The Early Airfields of Toronto - Background
In 1965, Fred Hotson and Don Long, colleagues at de Havilland Canada, with a supporting role contributed to by George Fuller - Montreal aviation historian, collaborated on the outline of a short article on the Airfields in
Toronto before Malton.
This resulted in the publication by C. D. Long of: 'Toronto Airports - Before Malton'
, in the CAHS Journal 1965, No. 4 (Winter), page 93.
In 2015, I undertook
a small research project to collect source material to inform a modest project aimed at presenting a pictorial essay on the three RFC Aerodromes of Toronto the
that came into being during the "Great War 1914-18". It was during that undertaking that I stumbled across the Don Long article. I was immediately captivated by it,
particularly because of the recounting by Don Long that his first observation of an aircraft in flight was when he witnessed Roy Maxwell alight on Berwick Avenue at
Duplex to deliver Santa Claus to the Eaton Parade by means of a WW1 Training aircraft, a Curtiss JN4 'Canuck'.
It quickly became apparent that these three airfields
did not serve an exclusive military role. In fact, Long Branch came into existence as a civilian airfield as an extension of the Curtiss Aircraft Company located on Strachan Ave.
Long Branch provided the site base for land based training as an adjunct to the amphibious training that took place at Hanlan's Point in the Toronto Island lagoon.
Leaside Aerodrome would serve as the initial site of the Toronto Flying Club, while Armour Heights provided a base for the civilian aviation activities of the post war
aerial firm of Bishop & Barker.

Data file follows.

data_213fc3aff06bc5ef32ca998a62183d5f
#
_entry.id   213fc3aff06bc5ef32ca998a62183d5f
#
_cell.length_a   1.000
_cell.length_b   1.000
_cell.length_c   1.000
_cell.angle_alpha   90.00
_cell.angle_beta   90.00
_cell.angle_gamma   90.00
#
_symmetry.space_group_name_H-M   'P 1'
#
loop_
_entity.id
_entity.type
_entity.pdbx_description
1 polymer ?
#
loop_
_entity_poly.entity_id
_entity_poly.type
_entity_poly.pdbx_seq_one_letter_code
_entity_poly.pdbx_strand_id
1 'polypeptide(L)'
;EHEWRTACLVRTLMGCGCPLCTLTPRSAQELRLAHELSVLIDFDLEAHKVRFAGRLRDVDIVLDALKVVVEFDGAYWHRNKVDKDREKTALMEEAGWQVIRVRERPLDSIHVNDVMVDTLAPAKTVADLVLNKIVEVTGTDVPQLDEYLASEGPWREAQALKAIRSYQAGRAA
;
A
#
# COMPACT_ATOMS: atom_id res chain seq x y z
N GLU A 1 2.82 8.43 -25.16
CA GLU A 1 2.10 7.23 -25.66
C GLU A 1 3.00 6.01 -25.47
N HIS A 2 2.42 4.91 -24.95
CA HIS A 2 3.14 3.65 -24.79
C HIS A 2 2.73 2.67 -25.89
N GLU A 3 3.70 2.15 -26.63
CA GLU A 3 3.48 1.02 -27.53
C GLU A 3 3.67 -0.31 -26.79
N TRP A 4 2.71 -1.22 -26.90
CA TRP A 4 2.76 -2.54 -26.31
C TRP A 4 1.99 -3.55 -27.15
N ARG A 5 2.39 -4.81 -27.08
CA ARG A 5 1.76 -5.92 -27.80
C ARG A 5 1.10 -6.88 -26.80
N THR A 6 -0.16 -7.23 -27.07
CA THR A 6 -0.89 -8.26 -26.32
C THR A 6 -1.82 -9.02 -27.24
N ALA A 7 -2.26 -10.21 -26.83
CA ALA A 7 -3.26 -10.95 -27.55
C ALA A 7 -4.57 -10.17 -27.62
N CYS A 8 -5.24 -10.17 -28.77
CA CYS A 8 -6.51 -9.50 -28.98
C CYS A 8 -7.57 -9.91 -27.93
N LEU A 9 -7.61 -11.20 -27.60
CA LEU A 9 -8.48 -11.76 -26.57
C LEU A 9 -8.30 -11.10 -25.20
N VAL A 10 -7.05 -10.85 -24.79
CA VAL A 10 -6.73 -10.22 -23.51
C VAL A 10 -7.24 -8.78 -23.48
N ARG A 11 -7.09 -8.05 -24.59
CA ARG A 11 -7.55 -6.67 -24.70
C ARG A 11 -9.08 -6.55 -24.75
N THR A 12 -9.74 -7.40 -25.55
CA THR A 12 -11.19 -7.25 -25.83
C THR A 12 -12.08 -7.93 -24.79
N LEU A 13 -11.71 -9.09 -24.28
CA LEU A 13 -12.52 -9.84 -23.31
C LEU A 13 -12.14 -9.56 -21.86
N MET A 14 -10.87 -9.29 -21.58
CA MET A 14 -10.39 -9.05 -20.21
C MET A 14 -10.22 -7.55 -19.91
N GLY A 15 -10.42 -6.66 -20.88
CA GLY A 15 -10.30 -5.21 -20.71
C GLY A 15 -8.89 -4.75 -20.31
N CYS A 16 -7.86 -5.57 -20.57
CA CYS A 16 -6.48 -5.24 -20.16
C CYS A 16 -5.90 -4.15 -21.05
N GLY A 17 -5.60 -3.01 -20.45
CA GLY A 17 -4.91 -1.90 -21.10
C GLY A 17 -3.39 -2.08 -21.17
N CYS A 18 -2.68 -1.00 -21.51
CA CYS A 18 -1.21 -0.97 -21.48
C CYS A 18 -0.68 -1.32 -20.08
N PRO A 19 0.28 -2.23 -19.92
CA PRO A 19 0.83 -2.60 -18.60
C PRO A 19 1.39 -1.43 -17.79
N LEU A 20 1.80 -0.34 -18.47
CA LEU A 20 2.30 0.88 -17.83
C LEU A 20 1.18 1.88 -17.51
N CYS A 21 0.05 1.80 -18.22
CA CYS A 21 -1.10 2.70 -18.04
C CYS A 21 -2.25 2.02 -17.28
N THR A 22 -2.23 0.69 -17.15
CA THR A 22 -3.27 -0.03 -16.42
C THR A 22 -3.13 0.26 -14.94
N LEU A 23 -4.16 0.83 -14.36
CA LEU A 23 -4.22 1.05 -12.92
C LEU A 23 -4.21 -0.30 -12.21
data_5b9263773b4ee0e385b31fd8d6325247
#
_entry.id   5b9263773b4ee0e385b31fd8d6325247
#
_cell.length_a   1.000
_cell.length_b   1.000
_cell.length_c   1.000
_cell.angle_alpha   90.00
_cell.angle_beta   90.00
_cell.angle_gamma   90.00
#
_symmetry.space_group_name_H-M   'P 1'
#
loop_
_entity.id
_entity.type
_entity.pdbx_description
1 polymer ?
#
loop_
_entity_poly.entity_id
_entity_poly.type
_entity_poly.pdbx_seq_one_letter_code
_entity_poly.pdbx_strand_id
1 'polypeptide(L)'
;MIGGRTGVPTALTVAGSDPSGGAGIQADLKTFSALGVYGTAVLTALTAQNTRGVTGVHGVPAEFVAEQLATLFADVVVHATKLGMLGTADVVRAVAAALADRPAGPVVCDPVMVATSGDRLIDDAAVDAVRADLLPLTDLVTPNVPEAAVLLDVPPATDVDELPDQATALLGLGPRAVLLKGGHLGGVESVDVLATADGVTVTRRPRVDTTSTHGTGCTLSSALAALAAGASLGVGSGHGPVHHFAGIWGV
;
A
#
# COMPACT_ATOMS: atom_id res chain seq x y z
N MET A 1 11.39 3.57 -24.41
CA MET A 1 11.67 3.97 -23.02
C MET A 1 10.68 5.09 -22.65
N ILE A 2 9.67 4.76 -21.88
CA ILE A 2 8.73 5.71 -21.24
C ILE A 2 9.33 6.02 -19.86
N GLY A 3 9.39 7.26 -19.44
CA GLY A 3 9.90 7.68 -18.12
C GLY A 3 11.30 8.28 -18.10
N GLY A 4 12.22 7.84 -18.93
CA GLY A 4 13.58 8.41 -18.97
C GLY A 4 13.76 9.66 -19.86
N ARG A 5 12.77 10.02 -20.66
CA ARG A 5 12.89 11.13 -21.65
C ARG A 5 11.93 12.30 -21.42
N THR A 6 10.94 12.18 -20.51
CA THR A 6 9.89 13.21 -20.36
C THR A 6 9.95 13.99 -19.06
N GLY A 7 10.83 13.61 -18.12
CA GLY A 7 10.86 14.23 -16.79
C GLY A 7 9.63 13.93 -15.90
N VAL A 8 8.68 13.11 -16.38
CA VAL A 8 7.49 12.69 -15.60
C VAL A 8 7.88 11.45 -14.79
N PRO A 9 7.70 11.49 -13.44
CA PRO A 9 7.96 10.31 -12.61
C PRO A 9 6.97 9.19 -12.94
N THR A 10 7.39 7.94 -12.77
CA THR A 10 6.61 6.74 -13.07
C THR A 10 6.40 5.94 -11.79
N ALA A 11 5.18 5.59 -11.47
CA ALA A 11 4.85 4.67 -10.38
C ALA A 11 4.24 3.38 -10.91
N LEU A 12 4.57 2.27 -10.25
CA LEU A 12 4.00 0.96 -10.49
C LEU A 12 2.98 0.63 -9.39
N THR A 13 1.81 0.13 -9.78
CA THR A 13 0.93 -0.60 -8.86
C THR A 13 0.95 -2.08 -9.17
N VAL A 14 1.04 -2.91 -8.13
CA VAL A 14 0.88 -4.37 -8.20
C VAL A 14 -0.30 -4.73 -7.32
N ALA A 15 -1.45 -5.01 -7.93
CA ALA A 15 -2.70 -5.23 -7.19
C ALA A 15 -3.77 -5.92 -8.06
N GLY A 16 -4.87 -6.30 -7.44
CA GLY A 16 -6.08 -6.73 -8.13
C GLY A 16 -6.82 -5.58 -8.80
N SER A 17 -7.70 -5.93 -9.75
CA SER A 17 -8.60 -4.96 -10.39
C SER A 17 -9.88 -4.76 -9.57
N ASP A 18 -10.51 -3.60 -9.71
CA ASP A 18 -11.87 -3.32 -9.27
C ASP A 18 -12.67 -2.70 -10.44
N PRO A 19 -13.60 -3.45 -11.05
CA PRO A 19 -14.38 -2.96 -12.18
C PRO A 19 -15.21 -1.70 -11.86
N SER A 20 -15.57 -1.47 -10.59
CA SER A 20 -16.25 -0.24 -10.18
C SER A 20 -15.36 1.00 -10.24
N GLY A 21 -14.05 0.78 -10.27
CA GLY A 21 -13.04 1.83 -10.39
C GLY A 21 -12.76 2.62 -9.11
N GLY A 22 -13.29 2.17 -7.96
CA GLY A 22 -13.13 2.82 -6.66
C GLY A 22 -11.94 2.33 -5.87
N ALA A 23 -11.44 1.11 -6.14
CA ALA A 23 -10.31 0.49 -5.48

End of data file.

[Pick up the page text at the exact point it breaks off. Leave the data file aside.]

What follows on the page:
It was at that point that the project developed its own momentum and expanded to include 18 centers of aviation activity in the geographic area
that now forms the GTA. It includes all of the formal areas of flying activity as well as those areas that served aviation activity in a more casual role such as the CNE and local race tracks
such as Thorncliffe Park. In addition, an obligatory section was included illustrative of the vital training role played by the University of Toronto during WW1.
The great majority of the photographs that served to illustrate the presentation, which first came to life at the a Heritage York evening, April 9, 2015, are to be found in the National Archives
in Ottawa and in the wonderful archives of the City of Toronto. Other sources complimented the rich vein of imagery found in these initial sources and together they
contribute to the rich pictorial fabric which is interwoven with the original theme and the historical material of Hotson, Long and Fuller. It is my distinct pleasure
to be able to add to their historical bequest after 5 long decades of recumbancy. In closing, I cannot overlook the encouragement and priceless support provided by the
of Canadian Aviation history, Larry Milberry. He was the band that provided the impetus and turned the prop.
The presentation has been exceedingly well received over the course of the past year. Consequently, the entire project somehow managed to morph itself into a 200 page illustrated
publication populated with over 200 vintage aviation images from a long bygone but fascinating era of Canadian Aviation History. It was recently published, January, 2016.
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